6. After the selection process, are you doing something different from how you would have previously?

Andres: Considering everything in Colombia with the quarantine, we are required to hire people and tell them that they need to work from home, as there was no way to start working directly on the project. We had to incur small challenges such as sending them the computer, the cell phone, the welcome kits, organizing the inductions and all the required processes virtually.  Arranging medical examinations’ were also a challenge since there are restrictions and priorities in people’s care due to the pandemic we are experiencing. Previously, we had the ability to read a candidates body language and gestures, which has now led us to carry out more virtual testing on candidates so that we can gain clarity on the individual that we are interviewing.


7. After the candidate is working with you, how are you managing the teams remotely? Do you have a new device to control the hours of activities that were implemented?

Andres: No, we firmly believe that our people have a level of responsibility, which means that they do not work by schedule but based on tasks and their results. In fact, in Colombia although it is entirety open so that people can move around, we are allowing staff to work from home. We do not feel that it is the time to open these offices. If a person can work from home we believe that it will be safe and a preventative measure. So they are not taking public transport or walking down the street and potentially be subjected to the pandemic’s risks. That is why we have considered working from home and what we have done is to facilitate scenarios so that people who are working from their homes can have access to an ergonomic chair and work station at the comfort of their own home.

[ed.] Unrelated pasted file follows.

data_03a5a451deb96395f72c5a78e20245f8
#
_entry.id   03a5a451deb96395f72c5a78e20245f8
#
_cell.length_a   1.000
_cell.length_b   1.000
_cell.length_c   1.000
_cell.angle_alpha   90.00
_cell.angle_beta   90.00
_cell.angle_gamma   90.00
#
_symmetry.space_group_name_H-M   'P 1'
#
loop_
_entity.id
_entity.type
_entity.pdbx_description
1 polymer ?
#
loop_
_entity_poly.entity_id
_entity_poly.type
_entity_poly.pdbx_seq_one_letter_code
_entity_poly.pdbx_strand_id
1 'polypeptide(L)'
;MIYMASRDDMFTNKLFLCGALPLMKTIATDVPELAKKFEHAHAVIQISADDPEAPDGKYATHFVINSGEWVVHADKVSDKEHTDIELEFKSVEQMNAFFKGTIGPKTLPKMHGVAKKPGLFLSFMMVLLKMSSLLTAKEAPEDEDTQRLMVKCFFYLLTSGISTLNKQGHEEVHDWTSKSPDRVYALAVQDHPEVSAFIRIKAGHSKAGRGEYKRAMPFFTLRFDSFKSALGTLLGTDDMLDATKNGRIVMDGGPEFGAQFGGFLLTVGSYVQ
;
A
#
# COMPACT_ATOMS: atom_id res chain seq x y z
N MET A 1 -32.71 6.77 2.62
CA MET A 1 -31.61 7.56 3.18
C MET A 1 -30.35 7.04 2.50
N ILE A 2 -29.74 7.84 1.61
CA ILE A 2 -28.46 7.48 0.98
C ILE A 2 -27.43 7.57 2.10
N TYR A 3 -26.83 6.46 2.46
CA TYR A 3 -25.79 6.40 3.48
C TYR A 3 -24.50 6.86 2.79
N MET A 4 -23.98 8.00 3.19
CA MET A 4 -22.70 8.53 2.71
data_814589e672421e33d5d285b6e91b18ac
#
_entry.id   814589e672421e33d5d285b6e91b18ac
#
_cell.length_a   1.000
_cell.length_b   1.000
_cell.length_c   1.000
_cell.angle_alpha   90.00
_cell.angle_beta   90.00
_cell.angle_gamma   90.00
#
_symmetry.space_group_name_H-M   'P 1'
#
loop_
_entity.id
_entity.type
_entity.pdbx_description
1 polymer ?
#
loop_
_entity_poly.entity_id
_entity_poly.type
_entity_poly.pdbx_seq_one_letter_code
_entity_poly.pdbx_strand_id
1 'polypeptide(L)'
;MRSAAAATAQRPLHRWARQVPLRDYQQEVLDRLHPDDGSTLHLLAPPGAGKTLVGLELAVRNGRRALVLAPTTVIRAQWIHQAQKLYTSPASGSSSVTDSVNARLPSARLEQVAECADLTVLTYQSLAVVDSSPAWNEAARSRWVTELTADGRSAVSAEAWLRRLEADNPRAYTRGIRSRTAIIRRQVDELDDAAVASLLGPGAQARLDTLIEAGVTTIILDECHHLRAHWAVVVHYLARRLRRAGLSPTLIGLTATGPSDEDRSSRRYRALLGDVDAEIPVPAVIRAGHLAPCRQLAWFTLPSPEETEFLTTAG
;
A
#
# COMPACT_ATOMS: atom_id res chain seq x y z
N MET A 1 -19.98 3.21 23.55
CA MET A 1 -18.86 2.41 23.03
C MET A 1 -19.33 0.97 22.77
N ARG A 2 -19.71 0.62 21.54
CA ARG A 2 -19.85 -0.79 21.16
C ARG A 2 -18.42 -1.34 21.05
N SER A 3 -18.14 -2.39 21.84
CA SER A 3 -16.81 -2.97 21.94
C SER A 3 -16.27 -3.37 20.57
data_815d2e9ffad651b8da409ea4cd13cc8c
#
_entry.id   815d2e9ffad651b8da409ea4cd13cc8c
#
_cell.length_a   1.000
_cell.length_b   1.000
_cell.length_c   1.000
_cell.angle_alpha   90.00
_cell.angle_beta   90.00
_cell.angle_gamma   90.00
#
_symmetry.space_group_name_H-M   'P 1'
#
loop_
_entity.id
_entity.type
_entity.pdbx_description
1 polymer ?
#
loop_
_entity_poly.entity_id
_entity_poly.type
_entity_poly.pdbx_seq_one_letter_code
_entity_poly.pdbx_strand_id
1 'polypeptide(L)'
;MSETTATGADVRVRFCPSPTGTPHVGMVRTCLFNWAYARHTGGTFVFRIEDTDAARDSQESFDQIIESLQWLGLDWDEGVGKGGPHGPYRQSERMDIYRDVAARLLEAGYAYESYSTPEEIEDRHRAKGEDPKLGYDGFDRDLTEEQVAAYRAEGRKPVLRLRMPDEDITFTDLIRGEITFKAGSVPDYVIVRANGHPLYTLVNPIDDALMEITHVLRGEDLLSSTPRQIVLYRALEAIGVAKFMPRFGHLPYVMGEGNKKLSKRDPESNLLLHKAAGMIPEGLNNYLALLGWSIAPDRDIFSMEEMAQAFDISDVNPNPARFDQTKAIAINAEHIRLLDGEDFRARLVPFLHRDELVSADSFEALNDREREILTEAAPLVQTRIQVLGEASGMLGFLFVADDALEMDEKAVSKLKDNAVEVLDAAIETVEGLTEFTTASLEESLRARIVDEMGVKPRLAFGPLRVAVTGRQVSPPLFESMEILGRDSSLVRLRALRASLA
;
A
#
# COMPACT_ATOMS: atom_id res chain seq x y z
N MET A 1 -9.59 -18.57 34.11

The only new thing that has changed is that we have had to implement increased monitoring mechanisms on the mine site, especially when the staff have field breaks. An example of this is a precautionary and preventative system against COVID-19, where we check the employee’s temperature each day and voice any health concerns they may be experiencing. We also have an internet platform where employees have to enter their temperature, the health status they are in, and the family’s health status, which is another preventative measure to guarantee individuals and peers’ health.


8. What other topics would you like to discuss about changes in the human resources area related to technology?

Andres: Training has been hugely impacted. We have many of these sessions that have been postponed as they are not as important as they were before. Now we are only focusing on the important training, supporting ourselves again with technological platforms such as e-learning, training platforms with a teacher or the instructor from their office or in another city.

On the other hand, there are welfare issues. We were frequently meeting with our employees and their families to celebrate Halloween, Children’s Day, but now with the issues of Covid and restrictions we have had to make everything virtual, which is very different. But we must adapt to new ways of doing things.


9. What practices do you think the company will continue to implement when the pandemic ends?

Andres: There are many things that this pandemic forced us to strengthen, such as communication and connectivity. It is something that we will always keep in mind from now on.

Another thing that the pandemic will leave us with, is more staff working from home. Working from home was never contemplated before, but now with this new way of life we realise that it is much more beneficial. It has to be regulated since people tend to work much longer than normal. We have to see how beneficial this is since personal life is not being separated from working life.